Learn How the Parents Can Work together to End Court Ordered Child Support in California
Question: How can the custodial parent and I close our child support order?
My children’s mother and I have come to an agreement regarding child support and visitation. She will be going to the DCSS (the child support dept). to stop its involvement, but it is my understanding that we need to have the court sign off on a child support stipulation, so arrears won’t build. Is there a way she and I can change the court ordered amount to 0? I will be paying our children’s expenses as necessary. We will not have a set amount and prefer to not have court involvement moving forward.
You cannot end a child support if the custodial parent is receiving any county, state or federal assistance including SNAP, food stamps, MediCal, general relief, etc.
If the custodial parent does not receive government assistance, you may be able to do what you desire if you follow the following steps.
Under California family law you have an obligation to take care of the financial needs of your children. You and the other parent cannot simply agree that you will not. But you can agree not to pay support if you provide information to the California family law court which satisfies the California family law judge that your children’s financial needs will be met.
You will need to submit a Stipulation to Establish or Modify Child Support on form FL-350 which is signed by both parents. Keep in mind that the right to support resides in the child, not the parents. You cannot “waive” child support, so avoid using any language of that nature. You will be choosing non-guideline support of $0.
The judge will be concerned that the child will be taken care of and will not require any government assistance.
Here is how to fill out the tricky parts of the FL-350. The information on the first page is self-explanatory: case name, number, children’s information, etc. Don’t forget to fill out 5, 6, and 7, for the judge will want to see your income net of taxes, health insurance, and a couple of other items (NOT expenses like rent, food, credit cards, etc. The court will look to see that mother has enough to support her and child and see what income disparity there is. If you show net $20k a month and the custodial parent shows $2k a month, you’re going to need to show a lot of necessities you specifically agree to pay. In section 8 put the support amount that is presently ordered. Do not check section 9. Check section 10 and use “0” as your amount.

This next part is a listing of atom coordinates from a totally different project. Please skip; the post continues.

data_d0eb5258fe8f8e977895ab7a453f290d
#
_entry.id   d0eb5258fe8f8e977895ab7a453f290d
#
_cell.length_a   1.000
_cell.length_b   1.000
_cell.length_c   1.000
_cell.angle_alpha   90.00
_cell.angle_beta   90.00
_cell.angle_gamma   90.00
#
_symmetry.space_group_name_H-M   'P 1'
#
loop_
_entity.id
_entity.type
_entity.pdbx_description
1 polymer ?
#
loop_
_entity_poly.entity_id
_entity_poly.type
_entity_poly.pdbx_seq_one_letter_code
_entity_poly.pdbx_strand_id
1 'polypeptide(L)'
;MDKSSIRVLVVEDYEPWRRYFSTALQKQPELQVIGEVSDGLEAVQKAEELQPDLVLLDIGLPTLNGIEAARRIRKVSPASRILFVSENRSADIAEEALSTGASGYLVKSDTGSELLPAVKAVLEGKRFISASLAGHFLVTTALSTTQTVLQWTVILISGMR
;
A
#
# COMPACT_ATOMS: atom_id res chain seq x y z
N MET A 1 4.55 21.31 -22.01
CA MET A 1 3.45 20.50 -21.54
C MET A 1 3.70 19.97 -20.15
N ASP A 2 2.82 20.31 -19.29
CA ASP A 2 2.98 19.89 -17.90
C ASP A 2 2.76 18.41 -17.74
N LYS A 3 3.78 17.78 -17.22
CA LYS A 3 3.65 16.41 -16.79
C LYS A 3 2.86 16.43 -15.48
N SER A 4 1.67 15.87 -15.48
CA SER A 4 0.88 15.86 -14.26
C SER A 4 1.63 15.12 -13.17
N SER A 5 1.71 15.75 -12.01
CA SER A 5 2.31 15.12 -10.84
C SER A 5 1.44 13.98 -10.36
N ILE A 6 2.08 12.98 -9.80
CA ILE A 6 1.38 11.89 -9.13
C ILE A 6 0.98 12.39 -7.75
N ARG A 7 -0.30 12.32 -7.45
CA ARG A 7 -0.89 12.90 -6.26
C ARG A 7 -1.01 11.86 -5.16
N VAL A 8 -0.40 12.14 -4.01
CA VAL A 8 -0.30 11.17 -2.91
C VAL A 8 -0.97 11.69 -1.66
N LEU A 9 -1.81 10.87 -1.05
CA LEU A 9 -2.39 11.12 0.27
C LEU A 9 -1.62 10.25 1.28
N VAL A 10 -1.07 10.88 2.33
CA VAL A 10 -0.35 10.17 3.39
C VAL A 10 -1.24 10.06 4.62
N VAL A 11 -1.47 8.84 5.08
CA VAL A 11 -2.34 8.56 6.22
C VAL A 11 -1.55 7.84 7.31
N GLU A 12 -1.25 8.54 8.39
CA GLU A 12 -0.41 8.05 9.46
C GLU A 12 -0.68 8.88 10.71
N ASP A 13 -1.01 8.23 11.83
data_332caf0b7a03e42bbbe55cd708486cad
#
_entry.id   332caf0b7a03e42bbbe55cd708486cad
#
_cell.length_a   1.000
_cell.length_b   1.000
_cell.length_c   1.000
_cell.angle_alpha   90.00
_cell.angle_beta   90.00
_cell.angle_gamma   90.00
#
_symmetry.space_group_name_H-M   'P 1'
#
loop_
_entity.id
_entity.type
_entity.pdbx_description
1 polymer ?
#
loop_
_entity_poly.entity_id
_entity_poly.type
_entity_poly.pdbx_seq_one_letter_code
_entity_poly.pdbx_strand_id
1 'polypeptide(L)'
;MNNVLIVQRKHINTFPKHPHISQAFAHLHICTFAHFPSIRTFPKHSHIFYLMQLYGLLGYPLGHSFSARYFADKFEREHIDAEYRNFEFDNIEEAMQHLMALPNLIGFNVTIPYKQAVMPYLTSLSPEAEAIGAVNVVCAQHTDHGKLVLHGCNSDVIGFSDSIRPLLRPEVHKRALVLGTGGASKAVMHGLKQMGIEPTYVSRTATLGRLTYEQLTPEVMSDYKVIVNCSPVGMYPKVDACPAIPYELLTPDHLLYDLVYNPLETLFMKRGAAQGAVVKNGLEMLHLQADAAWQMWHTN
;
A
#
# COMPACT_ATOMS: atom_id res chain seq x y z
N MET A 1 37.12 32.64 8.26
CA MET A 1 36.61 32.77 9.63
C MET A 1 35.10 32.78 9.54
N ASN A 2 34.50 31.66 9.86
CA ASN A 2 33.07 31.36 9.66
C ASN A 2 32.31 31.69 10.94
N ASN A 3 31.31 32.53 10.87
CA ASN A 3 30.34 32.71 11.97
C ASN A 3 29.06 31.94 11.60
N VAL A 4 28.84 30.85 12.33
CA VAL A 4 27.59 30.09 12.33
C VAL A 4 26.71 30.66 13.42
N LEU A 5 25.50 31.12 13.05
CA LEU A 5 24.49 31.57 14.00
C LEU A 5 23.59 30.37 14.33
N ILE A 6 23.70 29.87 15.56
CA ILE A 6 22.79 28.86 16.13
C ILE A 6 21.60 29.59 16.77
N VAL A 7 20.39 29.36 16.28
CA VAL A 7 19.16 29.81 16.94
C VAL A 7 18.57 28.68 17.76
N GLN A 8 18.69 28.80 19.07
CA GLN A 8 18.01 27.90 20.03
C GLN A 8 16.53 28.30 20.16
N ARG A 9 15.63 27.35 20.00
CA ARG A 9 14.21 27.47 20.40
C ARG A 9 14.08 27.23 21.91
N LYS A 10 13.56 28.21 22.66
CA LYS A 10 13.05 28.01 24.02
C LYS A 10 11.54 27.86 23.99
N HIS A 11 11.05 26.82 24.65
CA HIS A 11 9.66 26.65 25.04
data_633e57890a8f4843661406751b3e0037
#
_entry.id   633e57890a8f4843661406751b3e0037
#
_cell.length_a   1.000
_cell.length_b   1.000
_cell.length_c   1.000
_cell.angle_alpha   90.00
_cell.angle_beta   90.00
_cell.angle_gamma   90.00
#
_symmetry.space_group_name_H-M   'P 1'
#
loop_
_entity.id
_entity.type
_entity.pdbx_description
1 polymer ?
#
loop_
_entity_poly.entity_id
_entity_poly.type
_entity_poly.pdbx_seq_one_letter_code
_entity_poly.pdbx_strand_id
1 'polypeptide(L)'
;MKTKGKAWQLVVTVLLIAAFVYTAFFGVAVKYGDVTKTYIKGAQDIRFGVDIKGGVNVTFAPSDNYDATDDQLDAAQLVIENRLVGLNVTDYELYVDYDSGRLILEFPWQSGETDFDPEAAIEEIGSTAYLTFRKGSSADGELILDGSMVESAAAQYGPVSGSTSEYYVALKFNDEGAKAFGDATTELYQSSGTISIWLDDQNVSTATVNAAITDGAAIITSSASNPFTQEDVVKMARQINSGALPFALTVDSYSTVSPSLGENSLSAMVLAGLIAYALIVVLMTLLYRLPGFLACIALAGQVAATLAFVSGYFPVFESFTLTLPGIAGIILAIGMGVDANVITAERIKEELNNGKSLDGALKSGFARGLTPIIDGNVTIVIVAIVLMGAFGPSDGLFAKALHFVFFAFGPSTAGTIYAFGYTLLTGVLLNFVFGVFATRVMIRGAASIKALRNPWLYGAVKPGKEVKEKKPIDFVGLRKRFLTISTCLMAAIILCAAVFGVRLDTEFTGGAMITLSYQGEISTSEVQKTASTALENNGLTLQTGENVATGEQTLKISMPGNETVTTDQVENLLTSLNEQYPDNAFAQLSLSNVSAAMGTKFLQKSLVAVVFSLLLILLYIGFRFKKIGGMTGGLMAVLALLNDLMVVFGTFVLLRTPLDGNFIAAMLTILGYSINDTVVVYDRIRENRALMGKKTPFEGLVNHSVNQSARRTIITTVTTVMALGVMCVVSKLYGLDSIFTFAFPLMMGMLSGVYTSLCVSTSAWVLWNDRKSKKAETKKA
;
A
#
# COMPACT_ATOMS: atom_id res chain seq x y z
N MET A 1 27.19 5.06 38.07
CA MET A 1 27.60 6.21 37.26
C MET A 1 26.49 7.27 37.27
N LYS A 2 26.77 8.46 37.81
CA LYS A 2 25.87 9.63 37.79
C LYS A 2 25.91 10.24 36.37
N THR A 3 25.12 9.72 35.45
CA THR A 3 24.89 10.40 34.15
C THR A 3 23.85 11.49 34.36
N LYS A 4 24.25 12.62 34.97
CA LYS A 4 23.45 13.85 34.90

In section 10b on form set out your financial agreement. Include terms that the judge will find sufficient to offset any dollar amount you might otherwise be ordered to provide under the statutory guideline. I would include large ticket items you agree to pay (including health insurance elsewhere on form and specifics in 2b, school tuition, after school programs or sports). If you can include expensive items like orthodontics or private school tuition that will be good. You may wish to add a page to the FL-350 to fully explain section 10b. Use form MC-025.
Remember that your coverage of expenses must reasonably justify your request to not pay guideline support and not pay any arrearages you and the other parent are waiving. This will be an easier sell to the judge if mother has enough income or financial resources to support herself and child regarding expenses you do not specifically identify on the form as expenses you will pay.
Close the DCSS case first. You can apply to close it at the DCSS website, then add in “Other Orders (section 12 on the form) that any arrearages in CS as of the date of signing will be abated given other financial considerations going forward.
It would probably be worth it to hire an experienced family law attorney on a limited scope to review your facts and prepare your pleadings (including the FL-191 form). This would increase the likelihood of your stipulated agreement being signed as an order by the judge and ending the child support order.
Here is the relevant law for people who like to read turgid prose.
The governing law is Section 4065 of the Family Code. Section 4065 says that the parties to a case can agree to go below the guideline amount computed with the formula in Section 4055 if the two of them declare the following to be true:
- They are fully informed of their rights concerning child support
- The order is being agreed to without coercion or distress
- The agreement is in the best interests of the children involved
- The needs of the children will be adequately met by the stipulated amount
- The right to support has not been assigned to the county pursuant to Section 11477 of the Welfare and Institutions Code and no public assistance application is pending.